SmarterDA - Dental Assisting Boards Prep Courses
SmarterDA - Dental Assisting Boards Prep Courses
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7/31/2017 7:59:59 PM   |   Comments: 0   |   Views: 684


I often refer a radiographic exposure to a photoshoot session to our SmarterDA (Dental Assisting exam prep) users. The camera person is the clinician, and the model is the patient. To create the best effect, the photographer (clinician) should provide excellent instructions.

Panoramic radiography can be used in the following situations; for general surveys of oral health, to determine the best radiographic supplements for surgical procedures, for initial and progressive evaluations of orthodontic treatment, for information about pediatric growth and development, to review chronological dental eruptions and the axes of permanent tooth eruptions, to evaluate cystic or neoplastic lesions, to measure the dimensions for implantology, for historical documentation, to evaluate the temporomandibular joint, and to detect the presence of foreign bodies.1

According to the research conducted on positioning errors and published in Imaging Science in Dentistry, about 90% of panoramic images were presented with errors while only about 10% were error free. The ranking of positioning errors are as follows:2

1. Tongue not touching the palate during exposure (55.7%)

2. Slumped position (35%)

3. Patient positioned back (30%)

4. Patient positioned forward (18.3%)

5. Chin tipped high (17.9%)

6. Head is turned to one side (17.4%)

7. Chin tipped low (16.2%)

8. Head is tilted to the side (12.7%)

9. Patient movement during exposure (1.6%)


This article aims at summarizing how to detect the panoramic radiographic errors and to provide instructions on how to correct them. The goal is to successfully pass the dental assisting board exams and also to become the superstar dental assistant everyone wants on their team!

1. De Senna BR, Dos Santos Silva VK, França JP, Marques LS, Pereira LJ. Imaging diagnosis of the temporomandibular joint: critical review of indications and new perspectives. Oral Radiol. 2009; 25:86–98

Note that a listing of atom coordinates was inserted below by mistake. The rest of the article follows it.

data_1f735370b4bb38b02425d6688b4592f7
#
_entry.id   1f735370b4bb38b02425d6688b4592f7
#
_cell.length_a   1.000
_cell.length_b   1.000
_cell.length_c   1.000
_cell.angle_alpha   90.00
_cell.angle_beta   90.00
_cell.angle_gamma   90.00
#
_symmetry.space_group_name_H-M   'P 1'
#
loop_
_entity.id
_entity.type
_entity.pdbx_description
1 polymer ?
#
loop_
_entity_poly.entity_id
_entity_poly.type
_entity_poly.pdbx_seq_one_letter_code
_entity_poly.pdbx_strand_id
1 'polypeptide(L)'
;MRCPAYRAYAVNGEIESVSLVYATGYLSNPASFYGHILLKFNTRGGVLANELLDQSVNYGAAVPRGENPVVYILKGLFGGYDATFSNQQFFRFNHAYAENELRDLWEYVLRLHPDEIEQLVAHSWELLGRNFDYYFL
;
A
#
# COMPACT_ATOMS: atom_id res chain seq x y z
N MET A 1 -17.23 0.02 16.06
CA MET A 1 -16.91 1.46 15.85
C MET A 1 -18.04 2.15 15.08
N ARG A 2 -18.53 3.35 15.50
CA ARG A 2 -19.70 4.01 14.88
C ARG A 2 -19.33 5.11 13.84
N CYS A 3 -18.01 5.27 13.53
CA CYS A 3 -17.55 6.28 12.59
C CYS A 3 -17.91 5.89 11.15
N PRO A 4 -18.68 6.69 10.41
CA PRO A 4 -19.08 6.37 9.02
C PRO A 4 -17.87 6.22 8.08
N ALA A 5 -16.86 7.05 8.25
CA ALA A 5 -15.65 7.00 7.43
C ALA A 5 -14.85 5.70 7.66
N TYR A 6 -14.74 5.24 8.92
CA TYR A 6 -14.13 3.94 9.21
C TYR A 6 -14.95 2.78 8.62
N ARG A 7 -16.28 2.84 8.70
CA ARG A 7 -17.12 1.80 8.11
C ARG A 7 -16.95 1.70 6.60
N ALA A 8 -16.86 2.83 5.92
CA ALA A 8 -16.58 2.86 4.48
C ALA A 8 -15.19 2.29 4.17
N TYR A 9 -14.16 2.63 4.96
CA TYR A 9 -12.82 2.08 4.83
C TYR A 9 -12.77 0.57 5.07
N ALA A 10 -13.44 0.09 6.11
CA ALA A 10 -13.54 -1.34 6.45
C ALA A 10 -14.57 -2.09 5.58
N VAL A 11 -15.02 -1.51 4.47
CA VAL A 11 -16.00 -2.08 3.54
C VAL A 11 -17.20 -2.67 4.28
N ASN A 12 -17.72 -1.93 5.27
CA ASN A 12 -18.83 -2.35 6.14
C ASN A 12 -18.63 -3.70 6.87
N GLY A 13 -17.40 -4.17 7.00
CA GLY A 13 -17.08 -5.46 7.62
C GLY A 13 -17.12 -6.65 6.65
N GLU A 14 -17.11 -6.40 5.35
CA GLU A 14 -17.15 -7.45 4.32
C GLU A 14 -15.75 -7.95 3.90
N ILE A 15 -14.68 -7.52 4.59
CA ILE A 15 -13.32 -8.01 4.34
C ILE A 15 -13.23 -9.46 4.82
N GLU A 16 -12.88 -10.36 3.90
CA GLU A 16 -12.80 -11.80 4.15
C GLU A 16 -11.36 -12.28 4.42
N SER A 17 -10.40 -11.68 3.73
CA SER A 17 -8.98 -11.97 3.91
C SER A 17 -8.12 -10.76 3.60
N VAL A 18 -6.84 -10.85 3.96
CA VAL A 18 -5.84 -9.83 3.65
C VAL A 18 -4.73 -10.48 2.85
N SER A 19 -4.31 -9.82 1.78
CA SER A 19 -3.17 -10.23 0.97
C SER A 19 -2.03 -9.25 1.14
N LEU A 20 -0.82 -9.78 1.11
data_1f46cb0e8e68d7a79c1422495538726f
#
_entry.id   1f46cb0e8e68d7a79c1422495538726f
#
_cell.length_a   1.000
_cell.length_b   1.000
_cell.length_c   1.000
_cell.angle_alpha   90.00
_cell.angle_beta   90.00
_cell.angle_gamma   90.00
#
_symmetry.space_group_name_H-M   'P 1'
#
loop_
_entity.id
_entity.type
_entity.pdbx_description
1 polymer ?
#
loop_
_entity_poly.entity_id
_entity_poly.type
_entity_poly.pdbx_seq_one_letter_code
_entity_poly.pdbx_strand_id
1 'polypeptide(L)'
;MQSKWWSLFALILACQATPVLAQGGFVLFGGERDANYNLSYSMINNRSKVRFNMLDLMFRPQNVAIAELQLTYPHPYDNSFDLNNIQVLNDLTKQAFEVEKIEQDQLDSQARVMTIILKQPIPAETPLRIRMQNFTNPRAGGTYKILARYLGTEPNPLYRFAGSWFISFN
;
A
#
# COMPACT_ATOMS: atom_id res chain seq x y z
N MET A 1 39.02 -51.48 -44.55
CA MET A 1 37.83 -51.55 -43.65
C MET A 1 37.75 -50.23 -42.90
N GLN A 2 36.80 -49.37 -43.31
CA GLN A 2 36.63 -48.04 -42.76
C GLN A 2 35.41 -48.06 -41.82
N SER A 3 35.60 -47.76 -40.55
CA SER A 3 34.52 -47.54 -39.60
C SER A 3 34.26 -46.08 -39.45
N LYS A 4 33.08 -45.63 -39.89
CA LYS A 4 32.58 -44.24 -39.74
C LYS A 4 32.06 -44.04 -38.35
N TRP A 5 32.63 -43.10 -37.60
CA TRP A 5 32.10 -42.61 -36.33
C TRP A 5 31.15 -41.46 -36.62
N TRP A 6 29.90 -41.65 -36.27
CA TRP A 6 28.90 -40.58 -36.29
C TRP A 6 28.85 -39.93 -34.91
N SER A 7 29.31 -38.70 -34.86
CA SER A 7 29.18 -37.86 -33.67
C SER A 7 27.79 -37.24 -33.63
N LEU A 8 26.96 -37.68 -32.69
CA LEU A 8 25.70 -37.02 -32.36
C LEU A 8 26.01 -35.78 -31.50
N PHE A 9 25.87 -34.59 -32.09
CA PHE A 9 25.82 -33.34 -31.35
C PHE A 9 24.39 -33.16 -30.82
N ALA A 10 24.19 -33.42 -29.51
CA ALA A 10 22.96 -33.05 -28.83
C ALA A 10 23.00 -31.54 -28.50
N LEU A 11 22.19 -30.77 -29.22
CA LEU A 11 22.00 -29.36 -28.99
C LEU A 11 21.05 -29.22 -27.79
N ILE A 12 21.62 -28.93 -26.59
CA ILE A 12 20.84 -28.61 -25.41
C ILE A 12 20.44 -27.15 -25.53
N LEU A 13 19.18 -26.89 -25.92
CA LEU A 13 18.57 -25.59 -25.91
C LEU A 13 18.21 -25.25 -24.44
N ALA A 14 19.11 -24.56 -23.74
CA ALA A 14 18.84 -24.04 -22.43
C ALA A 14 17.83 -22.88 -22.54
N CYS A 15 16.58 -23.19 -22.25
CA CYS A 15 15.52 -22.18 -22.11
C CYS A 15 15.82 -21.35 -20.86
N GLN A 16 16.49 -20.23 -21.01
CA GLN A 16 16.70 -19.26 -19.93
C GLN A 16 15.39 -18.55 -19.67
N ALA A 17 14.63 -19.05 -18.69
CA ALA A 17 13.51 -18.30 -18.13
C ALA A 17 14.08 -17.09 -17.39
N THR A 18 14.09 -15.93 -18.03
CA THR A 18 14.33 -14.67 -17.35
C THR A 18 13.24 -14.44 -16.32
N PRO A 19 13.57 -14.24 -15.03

2. Dhillon M, Raju SM, Verma S, Tomar D, Mohan RS, Lakhanpal M, et al. Positioning errors and quality assessment in panoramic radiography. Imaging Sci Dent. 2012; 42:207–212.


Panoramic Radiograph Errors + How to correct them [SUMMARY]



Error: Branch like marks, round clusters

Cause: Static electricity occurred when removing film from cassette

Correction: Avoid rapid removal of film from cassette


Error: White opacity at the bottom of film shaped like inverted “V” (also called “shark fin’ error)

Cause: Lead apron is above the collar line

Correction: Lower the apron

Note: The panoramic radiograph lead apron does NOT have a color


Error: Unwanted white opacity

Cause: Metal foreign object (tongue ring, piercing, braces, etc.) is present

Correction: Remove object prior to exposure if possible

Ghost image (magnified, blurry, and displayed on the opposite side of the radiographic image)

Note: Ghost image can also be of a body part such as the ramus


Error: White tapered opacity in middle of image (also called Washington Monument error)

Cause: Patient’s spine is slumped

Correction: Have patient take a step forward, straighten the back/neck, and lean slightly back


Error: Large, dark shadow over maxillary teeth between palate and dorsum of tongue

Cause: Patient’s tongue is not touching the roof of mouth

Correction: Instruct patient to place tongue in roof of mouth prior to exposure


Error: Thin and blurry anterior teeth, spine visible on sides of film

Cause: Patient is biting too far forward on the rod

Correction: Make sure anterior teeth are in grooves on the bite block


Error: Fat and blurry anterior teeth, condyles close to edge of film

Cause: Patient is biting too far back on rod

Correction: Make sure anterior teeth are in grooves on the bite block


Error: Exaggerated smile line, condyles at the top of film, spine forms arch

Cause: Patient’s chin is tipped too far down

Correction: Position the Frankfurt line (bottom of orbit to the middle of the ear) parallel to the floor


Error: Flat smile line, hard palate superimposed on roots, broad and flat mandible, condyles at edge of film

Cause: Patient’s chin is tipped too far up

Correction: Position the Frankfurt line (bottom of orbit to the middle of the ear) parallel to the floor


Error: Teeth and ramus are wider on one side

Cause: Patient’s head is twisted

Correction: Center the head’s midline, use the beam guides

Note: The side with the wider condyle is the side closer to the tubehead)


Error: Condyles are not equal in height

Cause: Patient’s is head tipped

Correction: Reposition head using proper guidelines for the machine


Error: Blurred portions of radiograph, large defects

Cause: Patient moved during exposure

Correction: Instruct patient to hold still prior to and during exposure


Error: Images of springs or rectangular radiolucencies visible on film

Cause: Cassette was placed in machine backward

Correction: Follow instructions on the cassette (e.g., this side faces the tubehead, right/left, this side up, etc.).

If instructions are not provided, create markings for future reference (e.g., write with a marker: This side tubehead, etc.)


As you can see, small details can make a difference. As a dental professional, it is important to minimize the exposure to radiograph, therefore, avoid re-takes.

Type: YouTube + SmarterDA

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